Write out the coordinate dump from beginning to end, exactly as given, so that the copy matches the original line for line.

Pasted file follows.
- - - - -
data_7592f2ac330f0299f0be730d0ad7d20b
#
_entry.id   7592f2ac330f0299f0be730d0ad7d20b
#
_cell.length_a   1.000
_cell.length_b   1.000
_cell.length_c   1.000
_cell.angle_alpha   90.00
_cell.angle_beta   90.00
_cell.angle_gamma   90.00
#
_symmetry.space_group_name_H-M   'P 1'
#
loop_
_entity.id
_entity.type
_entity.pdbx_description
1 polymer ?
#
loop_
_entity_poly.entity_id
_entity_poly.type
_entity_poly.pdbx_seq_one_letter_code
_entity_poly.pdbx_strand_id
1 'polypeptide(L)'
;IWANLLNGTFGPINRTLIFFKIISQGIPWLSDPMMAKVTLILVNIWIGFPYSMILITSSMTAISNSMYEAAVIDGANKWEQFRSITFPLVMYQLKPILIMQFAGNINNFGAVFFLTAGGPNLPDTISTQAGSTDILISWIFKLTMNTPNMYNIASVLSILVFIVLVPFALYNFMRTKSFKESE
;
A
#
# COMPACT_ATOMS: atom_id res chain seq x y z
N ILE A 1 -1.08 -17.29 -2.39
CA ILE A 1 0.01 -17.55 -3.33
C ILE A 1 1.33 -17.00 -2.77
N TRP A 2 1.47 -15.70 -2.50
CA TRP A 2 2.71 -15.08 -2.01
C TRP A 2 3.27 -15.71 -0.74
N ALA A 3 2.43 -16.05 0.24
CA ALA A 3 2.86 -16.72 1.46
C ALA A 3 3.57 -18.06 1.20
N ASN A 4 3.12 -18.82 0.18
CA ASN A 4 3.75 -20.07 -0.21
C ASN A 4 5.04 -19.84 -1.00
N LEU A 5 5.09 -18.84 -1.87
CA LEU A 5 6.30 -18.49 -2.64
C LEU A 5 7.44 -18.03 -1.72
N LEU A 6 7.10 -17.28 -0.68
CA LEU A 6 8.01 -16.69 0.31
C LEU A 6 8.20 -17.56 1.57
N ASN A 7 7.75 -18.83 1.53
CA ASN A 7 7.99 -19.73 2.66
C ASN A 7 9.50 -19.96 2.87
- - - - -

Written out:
data_7592f2ac330f0299f0be730d0ad7d20b
#
_entry.id   7592f2ac330f0299f0be730d0ad7d20b
#
_cell.length_a   1.000
_cell.length_b   1.000
_cell.length_c   1.000
_cell.angle_alpha   90.00
_cell.angle_beta   90.00
_cell.angle_gamma   90.00
#
_symmetry.space_group_name_H-M   'P 1'
#
loop_
_entity.id
_entity.type
_entity.pdbx_description
1 polymer ?
#
loop_
_entity_poly.entity_id
_entity_poly.type
_entity_poly.pdbx_seq_one_letter_code
_entity_poly.pdbx_strand_id
1 'polypeptide(L)'
;IWANLLNGTFGPINRTLIFFKIISQGIPWLSDPMMAKVTLILVNIWIGFPYSMILITSSMTAISNSMYEAAVIDGANKWEQFRSITFPLVMYQLKPILIMQFAGNINNFGAVFFLTAGGPNLPDTISTQAGSTDILISWIFKLTMNTPNMYNIASVLSILVFIVLVPFALYNFMRTKSFKESE
;
A
#
# COMPACT_ATOMS: atom_id res chain seq x y z
N ILE A 1 -1.08 -17.29 -2.39
CA ILE A 1 0.01 -17.55 -3.33
C ILE A 1 1.33 -17.00 -2.77
N TRP A 2 1.47 -15.70 -2.50
CA TRP A 2 2.71 -15.08 -2.01
C TRP A 2 3.27 -15.71 -0.74
N ALA A 3 2.43 -16.05 0.24
CA ALA A 3 2.86 -16.72 1.46
C ALA A 3 3.57 -18.06 1.20
N ASN A 4 3.12 -18.82 0.18
CA ASN A 4 3.75 -20.07 -0.21
C ASN A 4 5.04 -19.84 -1.00
N LEU A 5 5.09 -18.84 -1.87
CA LEU A 5 6.30 -18.49 -2.64
C LEU A 5 7.44 -18.03 -1.72
N LEU A 6 7.10 -17.28 -0.68
CA LEU A 6 8.01 -16.69 0.31
C LEU A 6 8.20 -17.56 1.57
N ASN A 7 7.75 -18.83 1.53
CA ASN A 7 7.99 -19.73 2.66
C ASN A 7 9.50 -19.96 2.87